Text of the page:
By Chris Kahn

NEW YORK (Reuters) - Nearly half of American adults said the Republican healthcare reform measure is "not an improvement" over Obamacare, according to a Reuters/Ipsos opinion poll released on Friday.

The Republican bill, the American Health Care Act (AHCA), which is up for a vote in the House of Representatives later on Friday, is expected to cut the federal deficit while greatly increasing the number of Americans without health insurance.

Democratic leaders are unified against the bill while some conservative Republicans have criticized it for not doing enough to dismantle the Affordable Care Act, the measure familiarly known as Obamacare which was passed in 2010 and was the signature domestic achievement of former President Barack Obama.

According to the March 13-23 poll, 49 percent of American adults said the AHCA was "not an improvement" over Obamacare, which helped about 20 million people get insurance coverage. Another 33 percent said the Republican bill was "an improvement" over Obamacare, and the remaining 18 percent did not know.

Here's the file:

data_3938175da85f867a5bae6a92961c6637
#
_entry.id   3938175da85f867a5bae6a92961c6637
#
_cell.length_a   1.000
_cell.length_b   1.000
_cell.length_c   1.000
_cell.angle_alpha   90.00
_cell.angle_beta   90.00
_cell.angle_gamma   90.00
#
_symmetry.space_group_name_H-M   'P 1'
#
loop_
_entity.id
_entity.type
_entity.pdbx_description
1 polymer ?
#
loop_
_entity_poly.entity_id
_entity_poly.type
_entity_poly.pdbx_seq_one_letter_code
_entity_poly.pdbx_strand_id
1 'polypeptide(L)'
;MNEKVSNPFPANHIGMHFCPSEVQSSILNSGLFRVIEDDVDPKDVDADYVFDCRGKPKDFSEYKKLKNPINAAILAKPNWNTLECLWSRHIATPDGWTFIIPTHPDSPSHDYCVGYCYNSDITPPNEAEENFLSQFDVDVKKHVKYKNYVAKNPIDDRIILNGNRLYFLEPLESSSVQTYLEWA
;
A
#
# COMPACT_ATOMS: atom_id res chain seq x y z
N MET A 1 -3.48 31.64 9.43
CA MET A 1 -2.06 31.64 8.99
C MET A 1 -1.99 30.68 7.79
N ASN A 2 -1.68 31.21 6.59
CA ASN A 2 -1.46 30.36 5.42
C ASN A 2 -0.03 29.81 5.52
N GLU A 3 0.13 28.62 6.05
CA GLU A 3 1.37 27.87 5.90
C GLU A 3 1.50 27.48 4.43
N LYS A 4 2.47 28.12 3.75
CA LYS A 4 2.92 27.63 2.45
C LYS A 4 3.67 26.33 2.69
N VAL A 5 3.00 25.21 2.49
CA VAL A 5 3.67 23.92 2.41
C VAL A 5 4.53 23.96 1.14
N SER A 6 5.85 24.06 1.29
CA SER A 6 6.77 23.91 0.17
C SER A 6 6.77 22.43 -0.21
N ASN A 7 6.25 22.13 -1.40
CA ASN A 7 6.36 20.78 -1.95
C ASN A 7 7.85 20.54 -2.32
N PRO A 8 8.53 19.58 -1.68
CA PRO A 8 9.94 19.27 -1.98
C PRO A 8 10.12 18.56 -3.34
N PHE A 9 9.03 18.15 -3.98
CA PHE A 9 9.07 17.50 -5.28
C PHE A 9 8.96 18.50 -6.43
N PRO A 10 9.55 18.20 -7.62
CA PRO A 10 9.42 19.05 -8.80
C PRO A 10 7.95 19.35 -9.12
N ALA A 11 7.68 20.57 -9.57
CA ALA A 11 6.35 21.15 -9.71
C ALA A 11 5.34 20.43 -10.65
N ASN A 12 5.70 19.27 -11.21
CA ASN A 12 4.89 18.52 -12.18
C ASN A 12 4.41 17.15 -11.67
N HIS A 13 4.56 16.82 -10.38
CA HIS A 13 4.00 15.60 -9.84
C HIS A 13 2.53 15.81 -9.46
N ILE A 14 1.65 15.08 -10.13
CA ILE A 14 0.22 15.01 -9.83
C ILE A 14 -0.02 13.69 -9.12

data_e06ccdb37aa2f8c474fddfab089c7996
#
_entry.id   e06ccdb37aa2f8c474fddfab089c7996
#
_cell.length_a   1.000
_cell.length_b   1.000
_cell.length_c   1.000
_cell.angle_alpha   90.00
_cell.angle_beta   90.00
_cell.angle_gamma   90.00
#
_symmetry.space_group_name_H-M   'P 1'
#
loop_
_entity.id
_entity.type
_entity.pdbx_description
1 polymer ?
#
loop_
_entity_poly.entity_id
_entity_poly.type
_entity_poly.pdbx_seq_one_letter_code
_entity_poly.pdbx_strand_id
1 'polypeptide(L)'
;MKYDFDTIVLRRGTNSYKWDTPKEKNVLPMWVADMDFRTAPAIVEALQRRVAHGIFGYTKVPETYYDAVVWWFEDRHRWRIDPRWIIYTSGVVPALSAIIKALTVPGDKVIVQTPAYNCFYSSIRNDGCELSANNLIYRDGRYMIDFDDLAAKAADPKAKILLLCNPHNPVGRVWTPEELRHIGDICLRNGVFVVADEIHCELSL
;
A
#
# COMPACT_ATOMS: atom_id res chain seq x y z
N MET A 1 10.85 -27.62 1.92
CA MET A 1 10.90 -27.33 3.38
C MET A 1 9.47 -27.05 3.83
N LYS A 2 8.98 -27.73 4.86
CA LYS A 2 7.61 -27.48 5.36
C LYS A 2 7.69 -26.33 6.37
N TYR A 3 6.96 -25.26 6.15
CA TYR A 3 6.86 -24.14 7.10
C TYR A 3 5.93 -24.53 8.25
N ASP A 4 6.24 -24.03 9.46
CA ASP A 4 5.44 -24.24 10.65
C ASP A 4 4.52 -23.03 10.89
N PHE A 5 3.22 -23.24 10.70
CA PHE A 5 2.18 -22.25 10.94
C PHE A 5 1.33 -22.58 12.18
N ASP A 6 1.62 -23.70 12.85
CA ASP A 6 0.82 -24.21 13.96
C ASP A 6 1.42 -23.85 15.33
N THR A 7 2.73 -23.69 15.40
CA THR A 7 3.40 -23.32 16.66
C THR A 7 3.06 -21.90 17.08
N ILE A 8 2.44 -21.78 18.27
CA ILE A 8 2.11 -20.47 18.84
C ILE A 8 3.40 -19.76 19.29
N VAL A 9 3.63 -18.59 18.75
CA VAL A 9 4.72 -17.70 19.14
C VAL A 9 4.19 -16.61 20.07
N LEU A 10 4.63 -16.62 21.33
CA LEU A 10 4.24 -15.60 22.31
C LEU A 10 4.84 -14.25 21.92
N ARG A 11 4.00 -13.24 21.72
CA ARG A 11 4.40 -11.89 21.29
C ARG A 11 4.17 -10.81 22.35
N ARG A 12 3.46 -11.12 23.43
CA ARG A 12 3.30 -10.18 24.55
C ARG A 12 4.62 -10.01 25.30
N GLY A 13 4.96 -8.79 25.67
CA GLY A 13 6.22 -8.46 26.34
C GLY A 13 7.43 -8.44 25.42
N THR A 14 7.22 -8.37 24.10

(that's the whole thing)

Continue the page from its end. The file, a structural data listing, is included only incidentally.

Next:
The responses were largely split along party lines. Some 19 percent of Democrats and 53 percent of Republicans said the AHCA was better than Obamacare, while 73 percent of Democrats and 22 percent of Republicans said it was not an improvement.

The Reuters/Ipsos poll was conducted online in English in all 50 states. It first asked if people were familiar with the Republican reform. Those who said they were familiar were then asked whether they thought it was an improvement.

Altogether, some 1,741 people responded to both questions. This includes 673 Republicans and 829 Democrats. The poll has a credibility interval, a measure of accuracy, of 3 percentage points for the entire group and 4 percentage points for the responses from Democrats and the Republicans.